## Spherical Cycloids

Today I don’t have anything big. I just wanted to point people to “Spherical Cycloids”, a post on the WordPress blog The Inner Frame. Cycloids are somewhat familiar, at least to kids who grew up in the United States in my age cohort, because you get them out of spirographs. You make them by taking some point within a rotatable object. Roll that object along the path, normally one that’s defined by another shape. You can get wonderful and strange and exotic-looking curves, many with a hypnotic regularity.

The Inner Frame made a variation of this. It’s got cycloids drawn on the surface of the sphere. This immediately adds a new level of strangeness and wonder to the curves. The pictures are lovely and hypnotic. Folks with 3-D printers can probably also make some grand exotic candleholders from the pattern, too.

## Calculus For Breakfast

Robert Austin, of the RobertLovesPi blog, got to thinking about one of those interesting mathematics problems. It starts with the equations that describe the volume and the surface area of a sphere.

If the sphere has radius r, then the surface area of the sphere is 4πr2. And the volume is (4/3)πr3. What’s interesting about this is that there’s a relationship between these two expressions. The first is the derivative of the second. The derivative is one of the earliest things one learns in calculus. It describes how much a quantity changes with a tiny change in something it depends on.

And this got him to thinking about the surface area of a cube. Call the length of a cube’s side s. Its surface is six squares, each of them with a side of length s. So the surface area of each of the six squares is s2, which is obvious when you remember we call raising something to the second power “squaring”. Its total surface area then is 6s2. But its volume is is s3. This is why we even call raising something to the third power “cubing”. And the derivative of s3 is 3s2. (If you don’t know calculus, but you suspect you see a pattern here, you’re learning calculus. If you’re not sure about the pattern, let me tell you that the derivative of s4 would be 4s3, and the derivative of (1/3)s2 would be (2/3)s.)

There’s an obvious flaw there, and Austin’s aware of it. But it got him pondering different ways to characterize how big a cube is. He can find one that makes the relationship between volume and surface area work out like he expects. But the question remains, why that? And what about other shapes?

I think that’s an interesting discussion to have, and mean to think about it some more myself. And I wanted to point people who’d be interested over there to join in.

## Slowly Rotating Hyperdodecahedron

Here’s an engaging moving picture from RobertLovesPi. The Platonic solids — cubes, pyramids, octahedrons, icosahedrons, and dodecahedrons — are five solid shapes each with the same regular convex polygon as their face. This is a nice two-dimensional rendering of a three-dimensional projection of a “hyperdodecahedron”. It’s made of 120 dodecahedrons, in a four-dimensional space. And it’s got the same kind of structure that Platonic solids have, being made of the same regular convex polyhedron for each face.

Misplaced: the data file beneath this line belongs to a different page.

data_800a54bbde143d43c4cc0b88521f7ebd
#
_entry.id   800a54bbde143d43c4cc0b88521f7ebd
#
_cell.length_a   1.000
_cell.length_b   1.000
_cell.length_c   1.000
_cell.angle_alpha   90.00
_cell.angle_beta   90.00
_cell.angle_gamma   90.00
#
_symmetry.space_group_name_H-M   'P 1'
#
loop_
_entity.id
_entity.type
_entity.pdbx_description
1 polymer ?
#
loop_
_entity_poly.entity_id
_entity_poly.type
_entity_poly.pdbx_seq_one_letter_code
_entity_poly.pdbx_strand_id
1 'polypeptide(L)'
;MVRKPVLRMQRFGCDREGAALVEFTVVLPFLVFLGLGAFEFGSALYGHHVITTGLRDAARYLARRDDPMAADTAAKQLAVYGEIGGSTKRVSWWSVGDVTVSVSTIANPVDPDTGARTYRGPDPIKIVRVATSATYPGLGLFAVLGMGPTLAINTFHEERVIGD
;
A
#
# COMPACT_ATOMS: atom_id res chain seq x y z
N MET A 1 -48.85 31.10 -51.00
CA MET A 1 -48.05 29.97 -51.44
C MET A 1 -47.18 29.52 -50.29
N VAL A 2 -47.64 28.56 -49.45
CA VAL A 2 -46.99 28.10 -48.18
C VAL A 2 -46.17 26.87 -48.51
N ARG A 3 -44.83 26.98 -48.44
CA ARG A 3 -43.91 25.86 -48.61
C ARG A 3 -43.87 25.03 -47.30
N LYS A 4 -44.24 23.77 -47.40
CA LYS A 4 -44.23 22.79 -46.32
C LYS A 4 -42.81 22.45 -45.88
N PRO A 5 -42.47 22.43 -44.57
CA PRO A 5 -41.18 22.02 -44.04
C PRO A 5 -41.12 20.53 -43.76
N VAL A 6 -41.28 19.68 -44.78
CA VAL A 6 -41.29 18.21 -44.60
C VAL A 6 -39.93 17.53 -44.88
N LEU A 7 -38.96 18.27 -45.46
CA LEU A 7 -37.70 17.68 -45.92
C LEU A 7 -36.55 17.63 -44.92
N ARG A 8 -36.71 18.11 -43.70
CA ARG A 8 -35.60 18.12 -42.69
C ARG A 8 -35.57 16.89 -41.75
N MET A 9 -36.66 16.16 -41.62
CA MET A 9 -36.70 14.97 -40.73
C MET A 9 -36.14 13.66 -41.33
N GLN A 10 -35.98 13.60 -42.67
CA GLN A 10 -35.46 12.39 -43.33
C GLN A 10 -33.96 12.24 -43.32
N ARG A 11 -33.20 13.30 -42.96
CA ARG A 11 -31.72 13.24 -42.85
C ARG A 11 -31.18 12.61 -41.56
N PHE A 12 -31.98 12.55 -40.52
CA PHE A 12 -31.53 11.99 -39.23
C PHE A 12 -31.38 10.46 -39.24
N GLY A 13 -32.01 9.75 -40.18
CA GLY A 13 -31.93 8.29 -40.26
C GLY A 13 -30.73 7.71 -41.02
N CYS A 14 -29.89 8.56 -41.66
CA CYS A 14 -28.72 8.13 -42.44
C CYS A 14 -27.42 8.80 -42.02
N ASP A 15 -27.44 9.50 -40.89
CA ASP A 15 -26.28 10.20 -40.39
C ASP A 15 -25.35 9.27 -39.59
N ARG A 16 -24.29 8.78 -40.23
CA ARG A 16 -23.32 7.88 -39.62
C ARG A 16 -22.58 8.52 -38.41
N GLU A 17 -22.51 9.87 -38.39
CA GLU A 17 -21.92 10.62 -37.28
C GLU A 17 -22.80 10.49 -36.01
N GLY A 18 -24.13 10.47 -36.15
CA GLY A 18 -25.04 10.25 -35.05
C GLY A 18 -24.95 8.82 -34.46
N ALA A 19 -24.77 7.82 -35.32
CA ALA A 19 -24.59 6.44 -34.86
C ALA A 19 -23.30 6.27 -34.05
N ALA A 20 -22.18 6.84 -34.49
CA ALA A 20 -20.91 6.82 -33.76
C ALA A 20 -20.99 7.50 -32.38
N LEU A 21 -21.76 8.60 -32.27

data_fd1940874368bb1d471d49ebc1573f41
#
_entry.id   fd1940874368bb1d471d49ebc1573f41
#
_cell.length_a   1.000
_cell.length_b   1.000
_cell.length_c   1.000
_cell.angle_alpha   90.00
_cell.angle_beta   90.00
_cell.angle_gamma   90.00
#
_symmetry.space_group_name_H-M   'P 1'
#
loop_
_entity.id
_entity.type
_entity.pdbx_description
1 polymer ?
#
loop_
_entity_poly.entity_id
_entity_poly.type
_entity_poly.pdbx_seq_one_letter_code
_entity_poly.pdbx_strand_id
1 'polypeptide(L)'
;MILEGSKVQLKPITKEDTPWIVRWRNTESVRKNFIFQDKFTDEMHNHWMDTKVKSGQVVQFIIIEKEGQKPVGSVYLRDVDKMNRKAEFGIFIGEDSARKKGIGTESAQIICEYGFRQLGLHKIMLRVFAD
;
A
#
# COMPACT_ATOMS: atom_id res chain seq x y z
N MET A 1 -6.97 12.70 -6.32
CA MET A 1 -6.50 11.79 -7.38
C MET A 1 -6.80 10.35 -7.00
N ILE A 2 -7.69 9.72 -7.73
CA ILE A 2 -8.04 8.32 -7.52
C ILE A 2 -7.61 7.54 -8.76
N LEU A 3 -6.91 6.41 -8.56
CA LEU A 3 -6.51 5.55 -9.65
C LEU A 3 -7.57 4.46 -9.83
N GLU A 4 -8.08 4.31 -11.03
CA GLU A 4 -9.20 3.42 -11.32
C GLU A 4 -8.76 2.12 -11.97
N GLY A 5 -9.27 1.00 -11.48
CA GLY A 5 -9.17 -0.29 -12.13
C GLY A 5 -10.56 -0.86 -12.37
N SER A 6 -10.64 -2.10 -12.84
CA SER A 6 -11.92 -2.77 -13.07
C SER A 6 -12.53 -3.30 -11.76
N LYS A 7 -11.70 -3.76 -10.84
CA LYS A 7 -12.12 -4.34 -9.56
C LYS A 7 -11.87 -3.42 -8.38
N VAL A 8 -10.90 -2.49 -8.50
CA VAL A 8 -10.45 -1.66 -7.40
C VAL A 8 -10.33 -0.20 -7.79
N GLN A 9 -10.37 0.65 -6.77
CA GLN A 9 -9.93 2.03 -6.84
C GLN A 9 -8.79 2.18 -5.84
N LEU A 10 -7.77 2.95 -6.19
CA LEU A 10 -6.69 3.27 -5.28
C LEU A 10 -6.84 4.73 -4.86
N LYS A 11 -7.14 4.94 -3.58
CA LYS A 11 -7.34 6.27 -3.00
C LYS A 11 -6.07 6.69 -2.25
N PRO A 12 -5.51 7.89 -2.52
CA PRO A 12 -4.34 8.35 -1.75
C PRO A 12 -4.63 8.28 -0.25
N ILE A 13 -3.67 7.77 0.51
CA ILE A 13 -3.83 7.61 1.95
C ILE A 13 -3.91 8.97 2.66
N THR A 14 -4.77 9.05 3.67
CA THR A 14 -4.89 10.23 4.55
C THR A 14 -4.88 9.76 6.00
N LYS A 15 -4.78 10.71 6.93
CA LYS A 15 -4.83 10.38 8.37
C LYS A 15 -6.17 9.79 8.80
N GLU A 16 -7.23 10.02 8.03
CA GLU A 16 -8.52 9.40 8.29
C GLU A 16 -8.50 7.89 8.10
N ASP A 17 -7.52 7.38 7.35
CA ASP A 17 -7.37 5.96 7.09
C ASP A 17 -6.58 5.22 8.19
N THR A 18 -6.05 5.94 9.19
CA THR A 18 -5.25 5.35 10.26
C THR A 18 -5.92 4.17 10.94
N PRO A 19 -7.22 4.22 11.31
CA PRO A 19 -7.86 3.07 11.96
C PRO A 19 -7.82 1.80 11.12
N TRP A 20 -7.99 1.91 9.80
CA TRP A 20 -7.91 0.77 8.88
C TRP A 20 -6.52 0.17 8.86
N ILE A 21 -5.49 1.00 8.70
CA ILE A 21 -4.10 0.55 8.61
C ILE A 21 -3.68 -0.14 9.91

Remarkably, I learn from Mathworld, the shape is three-colorable. That is, suppose you wanted to assign colors to each of the corners in this four-dimensional shape. They’re all green circles here, but they don’t have to be. There are a lot of these corners, and they’re connected in complicated ways to one another. But you could color in every one of them, so that none if them is connected directly to another of the same color, using only three different colors.

This is the hyperdodecahedron, or 120-cell, one of the six four-dimensional analogs of the Platonic solids. It’s been shown on this blog before, but this image has one major change: a much slower rotational speed. It is my hope that this will help people, including myself, with the difficult task of understanding four-dimensional objects.

This image was created using Stella 4d, a program you can try, as a free trial download, at this website.)

View original post

## Hypersphere.

If you asked someone to say what mathematicians do, there are, I think, three answers you’d get. One would be “they write out lots of decimal places”. That’s fair enough; that’s what numerical mathematics is about. One would be “they write out complicated problems in calculus”. That’s also fair enough; say “analysis” instead of “calculus” and you’re not far off. The other answer I’d expect is “they draw really complicated shapes”. And that’s geometry. All fair enough; this is stuff real mathematicians do.

Geometry has always been with us. You may hear jokes about never using algebra or calculus or such in real life. You never hear that about geometry, though. The study of shapes and how they fill space is so obviously useful that you sound like a fool saying you never use it. That would be like claiming you never use floors.

There are different kinds of geometry, though. The geometry we learn in school first is usually plane geometry, that is, how shapes on a two-dimensional surface like a sheet of paper or a computer screen work. Here we see squares and triangles and trapezoids and theorems with names like “side-angle-side congruence”. The geometry we learn as infants, and perhaps again in high school, is solid geometry, how shapes in three-dimensional spaces work. Here we see spheres and cubes and cones and something called “ellipsoids”. And there’s spherical geometry, the way shapes on the surface of a sphere work. This gives us great circle routes and loxodromes and tales of land surveyors trying to work out what Vermont’s northern border should be.